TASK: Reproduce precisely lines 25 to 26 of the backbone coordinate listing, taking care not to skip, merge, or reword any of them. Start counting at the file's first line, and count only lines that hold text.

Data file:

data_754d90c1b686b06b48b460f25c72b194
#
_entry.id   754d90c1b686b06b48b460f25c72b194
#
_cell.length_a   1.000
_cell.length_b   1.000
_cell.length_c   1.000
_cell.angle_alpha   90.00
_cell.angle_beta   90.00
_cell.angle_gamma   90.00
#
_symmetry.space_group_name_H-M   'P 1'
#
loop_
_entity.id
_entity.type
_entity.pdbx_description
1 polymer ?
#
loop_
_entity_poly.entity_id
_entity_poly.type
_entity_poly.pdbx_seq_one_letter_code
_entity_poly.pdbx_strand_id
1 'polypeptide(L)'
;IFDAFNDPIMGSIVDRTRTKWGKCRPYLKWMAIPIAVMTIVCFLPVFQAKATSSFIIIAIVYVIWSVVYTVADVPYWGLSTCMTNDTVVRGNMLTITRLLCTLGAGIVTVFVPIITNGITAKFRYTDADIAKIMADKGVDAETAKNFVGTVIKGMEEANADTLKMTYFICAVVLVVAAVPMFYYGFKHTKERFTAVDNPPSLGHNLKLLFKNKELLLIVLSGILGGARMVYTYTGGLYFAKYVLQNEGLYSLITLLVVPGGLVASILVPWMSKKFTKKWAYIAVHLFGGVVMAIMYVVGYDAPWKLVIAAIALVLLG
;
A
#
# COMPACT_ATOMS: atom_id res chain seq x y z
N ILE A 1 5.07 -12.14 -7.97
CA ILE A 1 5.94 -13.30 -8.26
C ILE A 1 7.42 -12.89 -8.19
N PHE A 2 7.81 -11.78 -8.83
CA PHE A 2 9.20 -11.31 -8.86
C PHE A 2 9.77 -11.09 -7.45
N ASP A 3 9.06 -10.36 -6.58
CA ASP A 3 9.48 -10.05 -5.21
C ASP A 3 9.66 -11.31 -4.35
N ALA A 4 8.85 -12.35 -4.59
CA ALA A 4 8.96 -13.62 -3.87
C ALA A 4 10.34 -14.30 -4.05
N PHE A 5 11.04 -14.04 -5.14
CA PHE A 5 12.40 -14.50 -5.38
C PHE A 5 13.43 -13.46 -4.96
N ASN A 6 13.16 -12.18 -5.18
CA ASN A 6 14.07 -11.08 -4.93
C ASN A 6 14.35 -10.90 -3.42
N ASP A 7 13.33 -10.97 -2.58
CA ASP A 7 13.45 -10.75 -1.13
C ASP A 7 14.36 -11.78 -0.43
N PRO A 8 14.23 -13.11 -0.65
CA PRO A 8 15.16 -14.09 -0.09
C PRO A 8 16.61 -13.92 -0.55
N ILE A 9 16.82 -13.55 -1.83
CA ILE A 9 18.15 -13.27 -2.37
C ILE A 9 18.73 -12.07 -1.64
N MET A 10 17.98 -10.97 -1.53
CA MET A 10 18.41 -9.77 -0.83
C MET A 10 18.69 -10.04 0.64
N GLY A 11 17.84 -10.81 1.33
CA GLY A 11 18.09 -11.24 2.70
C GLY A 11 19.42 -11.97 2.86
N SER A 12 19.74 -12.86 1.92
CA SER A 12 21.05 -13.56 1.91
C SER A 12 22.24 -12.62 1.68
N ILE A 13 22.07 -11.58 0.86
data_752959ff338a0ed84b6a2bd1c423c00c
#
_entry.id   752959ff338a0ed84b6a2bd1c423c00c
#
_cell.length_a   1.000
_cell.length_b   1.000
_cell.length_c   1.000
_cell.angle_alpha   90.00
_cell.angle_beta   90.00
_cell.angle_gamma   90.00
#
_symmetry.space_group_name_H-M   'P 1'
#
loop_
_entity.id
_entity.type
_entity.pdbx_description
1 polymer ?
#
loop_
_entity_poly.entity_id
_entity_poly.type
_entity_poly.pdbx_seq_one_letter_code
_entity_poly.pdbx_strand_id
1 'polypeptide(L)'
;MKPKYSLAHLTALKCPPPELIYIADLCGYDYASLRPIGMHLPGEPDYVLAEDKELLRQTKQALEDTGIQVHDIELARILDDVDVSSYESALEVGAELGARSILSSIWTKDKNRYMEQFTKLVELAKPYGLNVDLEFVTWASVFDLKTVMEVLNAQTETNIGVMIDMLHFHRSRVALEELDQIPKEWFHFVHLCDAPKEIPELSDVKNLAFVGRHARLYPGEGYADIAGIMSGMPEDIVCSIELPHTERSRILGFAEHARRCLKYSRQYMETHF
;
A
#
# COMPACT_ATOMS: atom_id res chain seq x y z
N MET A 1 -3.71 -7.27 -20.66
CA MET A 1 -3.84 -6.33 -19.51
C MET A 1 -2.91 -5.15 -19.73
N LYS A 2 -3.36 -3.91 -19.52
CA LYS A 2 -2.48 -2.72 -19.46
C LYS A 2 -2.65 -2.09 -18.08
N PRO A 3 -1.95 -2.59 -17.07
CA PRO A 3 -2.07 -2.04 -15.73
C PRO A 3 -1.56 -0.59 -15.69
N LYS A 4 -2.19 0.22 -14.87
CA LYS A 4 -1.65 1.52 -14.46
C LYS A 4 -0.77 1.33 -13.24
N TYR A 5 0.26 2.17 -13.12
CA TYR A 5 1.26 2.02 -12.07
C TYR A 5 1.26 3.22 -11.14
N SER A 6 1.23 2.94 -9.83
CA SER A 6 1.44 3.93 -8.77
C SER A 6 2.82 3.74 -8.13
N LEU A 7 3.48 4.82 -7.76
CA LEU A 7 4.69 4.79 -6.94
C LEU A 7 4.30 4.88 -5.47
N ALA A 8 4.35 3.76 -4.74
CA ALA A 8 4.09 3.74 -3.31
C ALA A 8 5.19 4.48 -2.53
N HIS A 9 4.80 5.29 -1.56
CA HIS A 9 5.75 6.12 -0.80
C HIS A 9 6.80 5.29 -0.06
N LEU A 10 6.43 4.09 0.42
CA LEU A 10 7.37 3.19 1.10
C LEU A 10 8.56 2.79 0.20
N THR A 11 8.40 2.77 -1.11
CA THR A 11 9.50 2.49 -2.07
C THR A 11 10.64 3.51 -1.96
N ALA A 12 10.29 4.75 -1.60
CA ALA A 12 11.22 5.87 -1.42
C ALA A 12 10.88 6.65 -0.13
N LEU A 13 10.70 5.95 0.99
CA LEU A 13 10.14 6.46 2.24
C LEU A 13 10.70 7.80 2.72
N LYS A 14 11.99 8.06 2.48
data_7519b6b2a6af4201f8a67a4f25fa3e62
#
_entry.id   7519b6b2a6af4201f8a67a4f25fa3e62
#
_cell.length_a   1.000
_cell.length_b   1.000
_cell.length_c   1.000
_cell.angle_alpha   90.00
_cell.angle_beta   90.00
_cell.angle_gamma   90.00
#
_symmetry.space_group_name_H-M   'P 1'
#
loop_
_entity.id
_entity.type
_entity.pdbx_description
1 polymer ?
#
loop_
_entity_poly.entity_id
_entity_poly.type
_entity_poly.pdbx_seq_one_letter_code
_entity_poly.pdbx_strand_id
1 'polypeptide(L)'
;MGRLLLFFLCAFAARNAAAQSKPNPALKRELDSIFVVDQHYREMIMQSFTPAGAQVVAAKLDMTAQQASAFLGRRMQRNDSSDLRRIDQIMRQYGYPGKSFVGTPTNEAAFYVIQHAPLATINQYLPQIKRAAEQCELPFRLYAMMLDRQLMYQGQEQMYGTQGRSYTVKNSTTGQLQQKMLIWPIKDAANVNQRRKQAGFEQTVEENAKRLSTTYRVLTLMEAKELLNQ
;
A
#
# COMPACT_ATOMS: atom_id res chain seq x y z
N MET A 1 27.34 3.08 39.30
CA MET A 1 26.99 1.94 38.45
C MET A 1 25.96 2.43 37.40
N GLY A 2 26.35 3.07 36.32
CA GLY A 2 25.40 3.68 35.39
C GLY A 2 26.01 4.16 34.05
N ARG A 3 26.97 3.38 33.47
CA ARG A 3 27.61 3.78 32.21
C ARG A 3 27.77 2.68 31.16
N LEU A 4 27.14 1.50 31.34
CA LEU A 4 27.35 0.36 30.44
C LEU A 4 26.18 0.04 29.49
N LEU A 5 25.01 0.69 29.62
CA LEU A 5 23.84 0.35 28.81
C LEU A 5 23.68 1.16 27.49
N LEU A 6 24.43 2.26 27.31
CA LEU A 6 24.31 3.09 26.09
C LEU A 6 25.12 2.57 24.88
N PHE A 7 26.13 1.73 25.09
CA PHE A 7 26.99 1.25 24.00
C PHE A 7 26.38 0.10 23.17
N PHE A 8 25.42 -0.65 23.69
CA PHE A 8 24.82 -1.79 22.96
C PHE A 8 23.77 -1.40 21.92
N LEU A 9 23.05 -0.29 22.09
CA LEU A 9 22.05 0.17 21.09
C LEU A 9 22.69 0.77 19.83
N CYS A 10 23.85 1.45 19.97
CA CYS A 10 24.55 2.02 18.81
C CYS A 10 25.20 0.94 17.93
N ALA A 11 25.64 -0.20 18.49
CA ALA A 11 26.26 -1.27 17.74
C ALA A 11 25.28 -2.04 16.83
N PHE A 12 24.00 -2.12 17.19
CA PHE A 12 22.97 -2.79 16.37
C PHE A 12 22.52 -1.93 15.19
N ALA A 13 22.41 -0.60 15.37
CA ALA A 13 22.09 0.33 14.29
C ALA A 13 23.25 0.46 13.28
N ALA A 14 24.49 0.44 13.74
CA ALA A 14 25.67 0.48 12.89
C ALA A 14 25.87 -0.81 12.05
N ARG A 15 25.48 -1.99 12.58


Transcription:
1 'polypeptide(L)'
;IFDAFNDPIMGSIVDRTRTKWGKCRPYLKWMAIPIAVMTIVCFLPVFQAKATSSFIIIAIVYVIWSVVYTVADVPYWGLSTCMTNDTVVRGNMLTITRLLCTLGAGIVTVFVPIITNGITAKFRYTDADIAKIMADKGVDAETAKNFVGTVIKGMEEANADTLKMTYFICAVVLVVAAVPMFYYGFKHTKERFTAVDNPPSLGHNLKLLFKNKELLLIVLSGILGGARMVYTYTGGLYFAKYVLQNEGLYSLITLLVVPGGLVASILVPWMSKKFTKKWAYIAVHLFGGVVMAIMYVVGYDAPWKLVIAAIALVLLG